Archaea 2: Janis

Archaea 2: Janis by Dain White Read Free Book Online Page B

Book: Archaea 2: Janis by Dain White Read Free Book Online
Authors: Dain White
to armor.”
    “Full power to armor, aye.” Good old Gene, back in the saddle and wearing his big boy boots. Almost time to go. I checked the timer, and we had less than five seconds remaining.
    Something important, something that I needed to think about hovered right outside the shining light of my intellect, like a moth fluttering in the dark that I couldn't quite see, it was moving too fast.
    Something important.
    Something about... the turrets.
    “Gene, damn and blast man! Do we have any operational weaponry aboard the Archaea at the moment?”
    I felt my pulse rate climb as I waited for his response.
    “Dak, they are installed and secured, and I believe Pauli has them connected to wetnet, but they aren't energized. We would also need to fabricate a part to connect the ammo oven to the loader. I was going to leave that to Shorty...”
    As he was saying that, we came out of slipspace.
    “Captain, I have the target on-screen!” Pauli's ragged voice rang out, I could almost taste his fear.
    “Very well Pauli. Take a breath son. What range and bearing please?”
    He took a deep breath. “Captain, target is dead ahead, range 42 kilometers.”
    “Pauli, I need you to keep an eye on her. Make sure I know they are changing course before they know it themselves.”
    “Will do, sir” he said, a tiny bit less terrified than before. A good captain encourages their crew, inspires them to greatness and gives them opportunities to work beyond their station and abilities. A great captain does this without even trying, and an exceptional captain does this without even thinking. I must be a legendary captain.
    “Gene, you know that feeling you get when someone is about to start shooting real live ammunition at you? I am getting the strangest feeling we might need our turrets operational. Can you please hop on that, quick-fast, like a bunny? Be advised, we need to burn, and soon.”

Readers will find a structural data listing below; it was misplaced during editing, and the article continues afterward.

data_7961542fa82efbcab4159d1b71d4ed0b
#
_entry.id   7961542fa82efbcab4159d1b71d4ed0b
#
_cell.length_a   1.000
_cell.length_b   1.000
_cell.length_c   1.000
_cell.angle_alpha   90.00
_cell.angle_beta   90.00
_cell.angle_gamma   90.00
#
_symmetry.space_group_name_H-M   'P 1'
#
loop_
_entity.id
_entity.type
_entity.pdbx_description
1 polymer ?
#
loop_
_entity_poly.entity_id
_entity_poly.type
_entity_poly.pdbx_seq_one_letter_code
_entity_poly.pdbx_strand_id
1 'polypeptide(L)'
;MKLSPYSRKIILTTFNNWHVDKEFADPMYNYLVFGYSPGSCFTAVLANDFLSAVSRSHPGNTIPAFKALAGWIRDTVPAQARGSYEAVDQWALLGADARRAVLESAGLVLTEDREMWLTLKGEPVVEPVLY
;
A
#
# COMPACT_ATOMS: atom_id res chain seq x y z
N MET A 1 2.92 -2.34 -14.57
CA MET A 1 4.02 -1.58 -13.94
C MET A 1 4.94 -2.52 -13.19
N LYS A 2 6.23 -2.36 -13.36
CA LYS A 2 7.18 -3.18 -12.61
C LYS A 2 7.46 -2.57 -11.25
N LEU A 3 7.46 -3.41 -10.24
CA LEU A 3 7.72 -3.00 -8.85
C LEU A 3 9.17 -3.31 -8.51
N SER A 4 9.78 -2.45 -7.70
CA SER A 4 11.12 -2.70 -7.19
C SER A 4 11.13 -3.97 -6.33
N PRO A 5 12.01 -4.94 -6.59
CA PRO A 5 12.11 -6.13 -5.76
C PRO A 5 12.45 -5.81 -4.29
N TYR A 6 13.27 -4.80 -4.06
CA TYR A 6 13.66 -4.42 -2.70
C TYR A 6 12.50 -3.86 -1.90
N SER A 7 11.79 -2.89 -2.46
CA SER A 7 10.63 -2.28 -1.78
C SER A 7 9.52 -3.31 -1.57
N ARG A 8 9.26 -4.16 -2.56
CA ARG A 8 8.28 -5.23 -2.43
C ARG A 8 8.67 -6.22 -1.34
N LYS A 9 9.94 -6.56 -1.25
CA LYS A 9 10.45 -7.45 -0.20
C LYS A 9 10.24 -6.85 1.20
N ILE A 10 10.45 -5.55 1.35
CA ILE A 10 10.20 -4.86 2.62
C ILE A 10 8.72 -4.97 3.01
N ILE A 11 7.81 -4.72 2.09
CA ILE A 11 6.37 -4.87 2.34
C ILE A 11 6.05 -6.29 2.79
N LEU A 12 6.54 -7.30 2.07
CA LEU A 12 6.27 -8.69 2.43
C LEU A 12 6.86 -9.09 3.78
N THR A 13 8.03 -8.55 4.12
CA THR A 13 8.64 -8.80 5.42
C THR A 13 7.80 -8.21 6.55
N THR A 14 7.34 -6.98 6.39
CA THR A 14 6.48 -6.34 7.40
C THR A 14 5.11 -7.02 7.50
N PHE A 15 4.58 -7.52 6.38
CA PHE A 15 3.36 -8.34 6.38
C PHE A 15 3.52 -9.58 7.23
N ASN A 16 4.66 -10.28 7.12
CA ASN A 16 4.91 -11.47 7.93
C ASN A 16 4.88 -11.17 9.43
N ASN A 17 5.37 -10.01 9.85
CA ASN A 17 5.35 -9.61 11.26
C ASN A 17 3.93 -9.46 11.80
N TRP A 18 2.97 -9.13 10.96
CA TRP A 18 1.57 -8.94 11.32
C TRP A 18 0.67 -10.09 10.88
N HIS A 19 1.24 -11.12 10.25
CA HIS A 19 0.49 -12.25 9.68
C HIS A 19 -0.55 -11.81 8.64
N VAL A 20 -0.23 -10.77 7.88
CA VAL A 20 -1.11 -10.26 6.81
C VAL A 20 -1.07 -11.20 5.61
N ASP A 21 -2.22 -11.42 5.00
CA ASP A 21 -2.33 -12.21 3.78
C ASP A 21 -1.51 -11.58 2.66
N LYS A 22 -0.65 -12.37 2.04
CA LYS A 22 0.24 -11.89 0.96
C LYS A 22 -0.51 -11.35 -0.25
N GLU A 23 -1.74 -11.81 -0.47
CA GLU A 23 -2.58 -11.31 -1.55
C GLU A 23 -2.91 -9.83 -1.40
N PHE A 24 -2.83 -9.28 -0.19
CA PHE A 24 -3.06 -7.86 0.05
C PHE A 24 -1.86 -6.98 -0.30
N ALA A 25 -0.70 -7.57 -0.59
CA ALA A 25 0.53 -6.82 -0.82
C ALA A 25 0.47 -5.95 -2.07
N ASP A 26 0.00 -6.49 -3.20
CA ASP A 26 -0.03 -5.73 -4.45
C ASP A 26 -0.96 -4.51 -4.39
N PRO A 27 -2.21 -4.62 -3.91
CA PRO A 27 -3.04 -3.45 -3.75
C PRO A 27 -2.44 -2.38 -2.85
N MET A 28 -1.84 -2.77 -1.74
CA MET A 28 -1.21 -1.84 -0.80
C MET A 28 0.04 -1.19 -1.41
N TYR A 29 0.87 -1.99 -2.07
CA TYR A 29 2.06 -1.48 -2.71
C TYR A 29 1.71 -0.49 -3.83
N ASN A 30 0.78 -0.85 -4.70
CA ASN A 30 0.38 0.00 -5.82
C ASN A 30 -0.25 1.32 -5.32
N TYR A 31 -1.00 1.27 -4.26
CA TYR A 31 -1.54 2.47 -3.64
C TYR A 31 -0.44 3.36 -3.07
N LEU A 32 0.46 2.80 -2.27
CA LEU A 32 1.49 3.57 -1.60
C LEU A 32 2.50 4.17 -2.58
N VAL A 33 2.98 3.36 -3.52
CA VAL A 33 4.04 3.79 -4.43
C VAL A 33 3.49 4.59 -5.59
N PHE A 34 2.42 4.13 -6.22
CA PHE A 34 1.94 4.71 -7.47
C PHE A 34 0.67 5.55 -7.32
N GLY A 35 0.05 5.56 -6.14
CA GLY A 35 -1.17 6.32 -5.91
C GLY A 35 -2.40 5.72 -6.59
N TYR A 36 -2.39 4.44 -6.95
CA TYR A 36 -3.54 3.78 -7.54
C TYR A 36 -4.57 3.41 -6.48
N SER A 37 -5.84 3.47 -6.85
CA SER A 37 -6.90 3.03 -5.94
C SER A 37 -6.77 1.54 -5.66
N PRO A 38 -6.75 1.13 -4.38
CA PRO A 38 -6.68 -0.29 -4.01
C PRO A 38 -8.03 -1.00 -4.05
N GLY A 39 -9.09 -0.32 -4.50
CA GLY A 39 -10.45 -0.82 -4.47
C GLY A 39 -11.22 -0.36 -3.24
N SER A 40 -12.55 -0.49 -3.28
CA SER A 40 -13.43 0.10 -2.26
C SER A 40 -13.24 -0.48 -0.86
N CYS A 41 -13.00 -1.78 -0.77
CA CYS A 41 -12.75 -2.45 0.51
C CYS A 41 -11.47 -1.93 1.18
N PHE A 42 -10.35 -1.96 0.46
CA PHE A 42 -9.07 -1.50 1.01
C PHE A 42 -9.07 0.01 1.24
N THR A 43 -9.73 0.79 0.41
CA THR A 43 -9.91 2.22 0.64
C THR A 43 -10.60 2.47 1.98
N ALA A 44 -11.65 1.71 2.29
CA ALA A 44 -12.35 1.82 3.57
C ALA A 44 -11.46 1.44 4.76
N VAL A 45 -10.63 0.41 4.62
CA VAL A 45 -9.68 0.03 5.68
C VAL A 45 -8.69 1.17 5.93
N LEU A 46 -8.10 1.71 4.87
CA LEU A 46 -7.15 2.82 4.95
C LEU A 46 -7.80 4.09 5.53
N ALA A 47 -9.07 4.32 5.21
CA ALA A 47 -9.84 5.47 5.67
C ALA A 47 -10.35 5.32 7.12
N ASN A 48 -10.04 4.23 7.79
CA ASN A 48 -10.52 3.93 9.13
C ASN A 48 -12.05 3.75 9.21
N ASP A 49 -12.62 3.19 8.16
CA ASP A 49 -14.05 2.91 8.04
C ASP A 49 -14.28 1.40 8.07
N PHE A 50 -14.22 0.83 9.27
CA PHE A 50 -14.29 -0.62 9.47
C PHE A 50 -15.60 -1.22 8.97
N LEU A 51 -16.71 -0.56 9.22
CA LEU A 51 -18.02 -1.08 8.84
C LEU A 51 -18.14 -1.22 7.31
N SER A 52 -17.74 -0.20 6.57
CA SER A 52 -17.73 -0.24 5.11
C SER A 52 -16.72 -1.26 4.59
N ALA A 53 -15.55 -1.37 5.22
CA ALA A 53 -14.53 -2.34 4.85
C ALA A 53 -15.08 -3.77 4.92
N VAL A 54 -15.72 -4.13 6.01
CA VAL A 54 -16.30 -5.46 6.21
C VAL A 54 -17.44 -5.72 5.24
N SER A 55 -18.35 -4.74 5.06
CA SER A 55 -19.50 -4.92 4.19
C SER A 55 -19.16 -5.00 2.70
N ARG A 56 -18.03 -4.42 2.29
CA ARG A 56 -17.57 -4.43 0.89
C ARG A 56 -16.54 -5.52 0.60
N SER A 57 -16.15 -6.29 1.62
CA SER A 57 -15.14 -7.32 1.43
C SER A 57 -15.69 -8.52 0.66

“Quick-fast like a bunny, aye. Consider it hopped.”
    As I hopped on through the cargo bay to the gun deck, I couldn't help but smile. Forced to move, to act before we had the time to plan, before we had time to prepare – this is the true way of the world, the nature of the beast.
    As much as I am the type of person that looks before they leap, that watches where I step, it seems like I keep leaping into something brown and goopy that smells like excessive adventure. And now Dak has me hopping, like a blasted bunny no less.
    The task at hand is critical. We don't have any time left, we need operational turrets immediately-if-not-sooner, and once again, like so many other times in my career as an engineer, it's on my shoulders to make it happen. Not that I mind, of course – I live for this kind of pressure.
    As I kicked through the gun deck towards the topside ladder leading to the turret compartment, the captain mashed the maneuvering alarm and punched the reac drive. Despite the alarm, I suddenly found myself sliding aft in an incredibly painful, undignified manner.
    Of all the damned times to throw me on my mass, the captain's timing is impeccable as usual.
    Luckily, I'm an old space hand, and I've spent enough time rattling around in these cans to have developed an almost preternatural sense of self preservation. My hand was reaching out almost as soon as I felt the deck become the wall, and I managed to snag a grabber and fetched up alongside the gun deck rail.
    Orientation under acceleration is one of the toughest things to learn for a lubber, fresh from the dirt. Some never learn the trick, as it involves a sort of divorce from your basic standard perception of where you are, and what you're doing. In space under acceleration, the trick is in understanding innately that down, is wherever you have been, and up is wherever you're going.
    As a ship translates through its axis, rotates, burns along a different vector, up may become down, or sideways. The floor and ceiling almost never make sense, and if you can't accept that,

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